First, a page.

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Deal on Landmark AI Law Reached Within EU

EU lawmakers and member states on Friday struck a deal on rules regulating artificial intelligence (AI).

“Historic! The EU becomes the very first continent to set clear rules for the use of AI,” said European Commissioner for Internal Market Thierry Breton late Friday following the conclusion of marathon talks that began on Wednesday.

“The AI Act is much more than a rulebook — it’s a launchpad for EU startups and researchers to lead the global AI race,” Breton said on social media platform X, formerly Twitter.

The European Commission said in a statement early Saturday that it welcomes the political agreement reached between the European Parliament and the Council of the EU on the act, proposed by the commission in April 2021.

Calling the act “the first-ever comprehensive legal framework on AI worldwide,” President of the European Commission, Ursula von der Leyen, said that the agreement will “foster responsible innovation in Europe” by “focusing regulation on identifiable risks.”

Carme Artigas, Spanish secretary of state for digitalization and artificial intelligence, hailed the deal as “a historic achievement and a significant milestone towards the future,” according to a statement from the EU Council.

The agreement includes additions to the initial proposal by the European Commission, such as the extension of the list of prohibitions. As for the much-debated use of remote biometric identification, the agreement gives exemptions to the use of such identification by law enforcement authorities in public spaces, provided that certain safeguards are in place.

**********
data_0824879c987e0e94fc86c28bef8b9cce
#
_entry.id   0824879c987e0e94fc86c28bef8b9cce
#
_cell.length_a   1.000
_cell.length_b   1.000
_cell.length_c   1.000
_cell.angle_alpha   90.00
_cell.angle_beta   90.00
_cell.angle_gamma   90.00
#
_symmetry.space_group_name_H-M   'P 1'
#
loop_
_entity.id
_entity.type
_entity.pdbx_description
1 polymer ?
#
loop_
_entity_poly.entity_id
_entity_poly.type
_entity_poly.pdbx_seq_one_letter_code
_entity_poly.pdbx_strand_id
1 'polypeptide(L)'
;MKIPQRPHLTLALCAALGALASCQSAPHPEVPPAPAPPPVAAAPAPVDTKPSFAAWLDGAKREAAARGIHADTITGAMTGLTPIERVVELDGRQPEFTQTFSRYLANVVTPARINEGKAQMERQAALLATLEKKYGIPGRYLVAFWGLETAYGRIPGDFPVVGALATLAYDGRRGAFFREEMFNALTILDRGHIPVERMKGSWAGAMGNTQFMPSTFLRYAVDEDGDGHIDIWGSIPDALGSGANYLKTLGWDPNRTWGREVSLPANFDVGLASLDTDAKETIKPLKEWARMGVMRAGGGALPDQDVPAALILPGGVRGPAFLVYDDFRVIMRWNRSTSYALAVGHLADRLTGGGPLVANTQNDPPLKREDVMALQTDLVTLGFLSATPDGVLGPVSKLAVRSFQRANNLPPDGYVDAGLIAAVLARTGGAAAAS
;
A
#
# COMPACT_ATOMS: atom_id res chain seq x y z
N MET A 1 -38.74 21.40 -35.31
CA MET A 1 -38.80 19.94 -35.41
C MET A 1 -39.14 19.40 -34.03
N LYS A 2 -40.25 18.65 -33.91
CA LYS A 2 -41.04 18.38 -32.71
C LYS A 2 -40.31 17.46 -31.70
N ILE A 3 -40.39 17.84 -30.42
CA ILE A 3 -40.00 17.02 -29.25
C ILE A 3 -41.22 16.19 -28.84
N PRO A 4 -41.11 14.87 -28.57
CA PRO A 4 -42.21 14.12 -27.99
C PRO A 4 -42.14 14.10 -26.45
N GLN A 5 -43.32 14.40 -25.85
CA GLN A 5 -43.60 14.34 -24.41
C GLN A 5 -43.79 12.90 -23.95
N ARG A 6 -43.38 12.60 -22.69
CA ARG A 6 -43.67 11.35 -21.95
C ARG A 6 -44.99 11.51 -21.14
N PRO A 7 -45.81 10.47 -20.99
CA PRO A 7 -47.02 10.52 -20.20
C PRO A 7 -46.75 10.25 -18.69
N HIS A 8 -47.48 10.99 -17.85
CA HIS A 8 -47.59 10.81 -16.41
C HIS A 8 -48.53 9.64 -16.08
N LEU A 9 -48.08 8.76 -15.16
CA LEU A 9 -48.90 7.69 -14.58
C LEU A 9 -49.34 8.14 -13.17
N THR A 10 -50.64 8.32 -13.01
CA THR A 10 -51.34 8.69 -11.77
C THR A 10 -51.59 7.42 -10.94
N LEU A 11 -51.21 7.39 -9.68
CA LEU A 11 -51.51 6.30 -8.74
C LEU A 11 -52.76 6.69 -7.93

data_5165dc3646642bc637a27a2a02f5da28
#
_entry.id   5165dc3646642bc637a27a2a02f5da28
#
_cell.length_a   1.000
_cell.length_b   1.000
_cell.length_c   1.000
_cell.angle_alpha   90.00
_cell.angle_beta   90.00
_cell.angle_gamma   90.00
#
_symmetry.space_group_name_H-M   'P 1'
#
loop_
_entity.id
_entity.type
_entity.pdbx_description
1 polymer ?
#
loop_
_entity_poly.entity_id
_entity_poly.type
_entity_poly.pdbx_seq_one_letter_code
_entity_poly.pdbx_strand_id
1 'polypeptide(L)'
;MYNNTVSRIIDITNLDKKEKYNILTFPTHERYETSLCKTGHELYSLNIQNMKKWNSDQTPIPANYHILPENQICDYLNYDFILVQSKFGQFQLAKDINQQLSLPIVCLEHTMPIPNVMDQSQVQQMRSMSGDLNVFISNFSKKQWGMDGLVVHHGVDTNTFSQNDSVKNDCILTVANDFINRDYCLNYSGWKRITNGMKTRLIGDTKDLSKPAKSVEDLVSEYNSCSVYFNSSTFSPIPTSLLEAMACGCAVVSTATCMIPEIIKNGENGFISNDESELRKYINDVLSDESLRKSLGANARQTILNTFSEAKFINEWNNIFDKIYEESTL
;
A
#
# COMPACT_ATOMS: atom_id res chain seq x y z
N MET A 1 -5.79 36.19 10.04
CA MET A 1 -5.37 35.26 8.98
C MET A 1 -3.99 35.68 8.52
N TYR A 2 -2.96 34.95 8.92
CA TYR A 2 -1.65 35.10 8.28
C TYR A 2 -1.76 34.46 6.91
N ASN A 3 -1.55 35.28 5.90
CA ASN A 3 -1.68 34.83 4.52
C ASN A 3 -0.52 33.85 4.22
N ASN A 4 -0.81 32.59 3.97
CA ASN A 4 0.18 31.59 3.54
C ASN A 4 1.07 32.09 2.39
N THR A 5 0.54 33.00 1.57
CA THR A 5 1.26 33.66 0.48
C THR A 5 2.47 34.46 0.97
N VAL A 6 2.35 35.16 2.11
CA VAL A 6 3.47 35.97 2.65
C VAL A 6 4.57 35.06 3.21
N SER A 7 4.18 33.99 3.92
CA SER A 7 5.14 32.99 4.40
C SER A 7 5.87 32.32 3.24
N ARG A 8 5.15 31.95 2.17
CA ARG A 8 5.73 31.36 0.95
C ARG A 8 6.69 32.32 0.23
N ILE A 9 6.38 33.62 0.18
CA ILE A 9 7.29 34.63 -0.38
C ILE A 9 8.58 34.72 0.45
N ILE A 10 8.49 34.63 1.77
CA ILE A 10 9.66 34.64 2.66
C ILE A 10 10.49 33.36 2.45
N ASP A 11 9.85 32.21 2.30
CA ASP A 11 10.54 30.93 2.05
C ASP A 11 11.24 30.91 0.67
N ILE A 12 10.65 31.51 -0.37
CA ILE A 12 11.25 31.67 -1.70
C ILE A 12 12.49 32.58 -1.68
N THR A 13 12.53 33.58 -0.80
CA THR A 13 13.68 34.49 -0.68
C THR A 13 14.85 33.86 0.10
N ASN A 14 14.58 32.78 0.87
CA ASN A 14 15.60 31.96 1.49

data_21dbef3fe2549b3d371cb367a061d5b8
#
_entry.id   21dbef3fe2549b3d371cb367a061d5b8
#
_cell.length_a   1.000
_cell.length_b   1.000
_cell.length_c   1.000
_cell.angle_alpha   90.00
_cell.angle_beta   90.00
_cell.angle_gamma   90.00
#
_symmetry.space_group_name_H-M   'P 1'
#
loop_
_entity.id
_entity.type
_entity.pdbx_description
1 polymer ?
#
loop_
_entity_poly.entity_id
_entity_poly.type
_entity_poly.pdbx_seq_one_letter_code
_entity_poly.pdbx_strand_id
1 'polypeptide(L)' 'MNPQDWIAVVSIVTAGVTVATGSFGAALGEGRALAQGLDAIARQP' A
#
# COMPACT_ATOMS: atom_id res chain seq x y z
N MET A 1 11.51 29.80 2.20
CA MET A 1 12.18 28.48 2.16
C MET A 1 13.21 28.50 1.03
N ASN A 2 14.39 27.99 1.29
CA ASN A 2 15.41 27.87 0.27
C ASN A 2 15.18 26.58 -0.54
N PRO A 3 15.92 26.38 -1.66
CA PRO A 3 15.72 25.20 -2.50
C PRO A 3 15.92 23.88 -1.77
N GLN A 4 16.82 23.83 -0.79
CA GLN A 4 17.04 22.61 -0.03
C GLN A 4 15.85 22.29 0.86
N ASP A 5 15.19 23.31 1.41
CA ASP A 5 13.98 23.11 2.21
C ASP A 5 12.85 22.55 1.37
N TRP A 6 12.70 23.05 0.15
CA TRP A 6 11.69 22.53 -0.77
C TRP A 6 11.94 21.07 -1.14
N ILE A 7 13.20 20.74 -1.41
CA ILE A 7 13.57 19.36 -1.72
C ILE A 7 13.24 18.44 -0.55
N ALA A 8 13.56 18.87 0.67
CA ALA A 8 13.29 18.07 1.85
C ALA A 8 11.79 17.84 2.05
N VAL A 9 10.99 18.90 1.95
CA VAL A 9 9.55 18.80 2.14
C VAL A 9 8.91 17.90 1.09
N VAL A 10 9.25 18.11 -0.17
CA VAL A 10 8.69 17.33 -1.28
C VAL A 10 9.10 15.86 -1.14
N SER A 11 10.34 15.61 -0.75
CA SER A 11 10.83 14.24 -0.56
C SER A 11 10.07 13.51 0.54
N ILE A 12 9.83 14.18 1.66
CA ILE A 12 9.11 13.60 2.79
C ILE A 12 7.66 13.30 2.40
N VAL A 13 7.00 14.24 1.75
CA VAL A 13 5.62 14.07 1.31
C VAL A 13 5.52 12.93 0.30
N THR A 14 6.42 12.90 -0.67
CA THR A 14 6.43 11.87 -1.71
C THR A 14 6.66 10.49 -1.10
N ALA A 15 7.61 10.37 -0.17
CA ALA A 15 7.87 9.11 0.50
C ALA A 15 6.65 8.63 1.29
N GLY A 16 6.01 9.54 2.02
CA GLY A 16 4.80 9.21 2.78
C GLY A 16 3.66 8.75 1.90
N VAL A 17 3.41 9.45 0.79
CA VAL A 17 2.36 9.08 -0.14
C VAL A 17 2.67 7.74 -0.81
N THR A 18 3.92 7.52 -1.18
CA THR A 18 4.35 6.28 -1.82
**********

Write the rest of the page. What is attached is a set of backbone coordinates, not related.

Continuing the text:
The new AI rules also stress better protection of rights by obligating the deployers of high-risk AI systems to conduct a fundamental rights impact assessment before putting the systems into use.

The Council’s statement underscores that foundation models must comply with specific transparency obligations before entering the market. For high-impact foundation models, characterized by extensive data training and advanced complexity, a stricter regime will be introduced to address potential systemic risks.

“By guaranteeing the safety and fundamental rights of people and businesses, it will support the development, deployment, and take-up of trustworthy AI in the EU. Our AI Act will make a substantial contribution to the development of global rules and principles for human-centric AI,” von der Leyen said.

According to the European Commission, the new AI rules will be “applied directly in the same way” across all EU member states. National market surveillance authorities will supervise the rules’ implementation at the national level, while a new European AI office will be created within the European Commission to ensure coordination at the European level.

The EU Council said that following the agreement on Friday, “work will continue at technical level in the coming weeks” to finalize the details of the new regulation.

Xinhua

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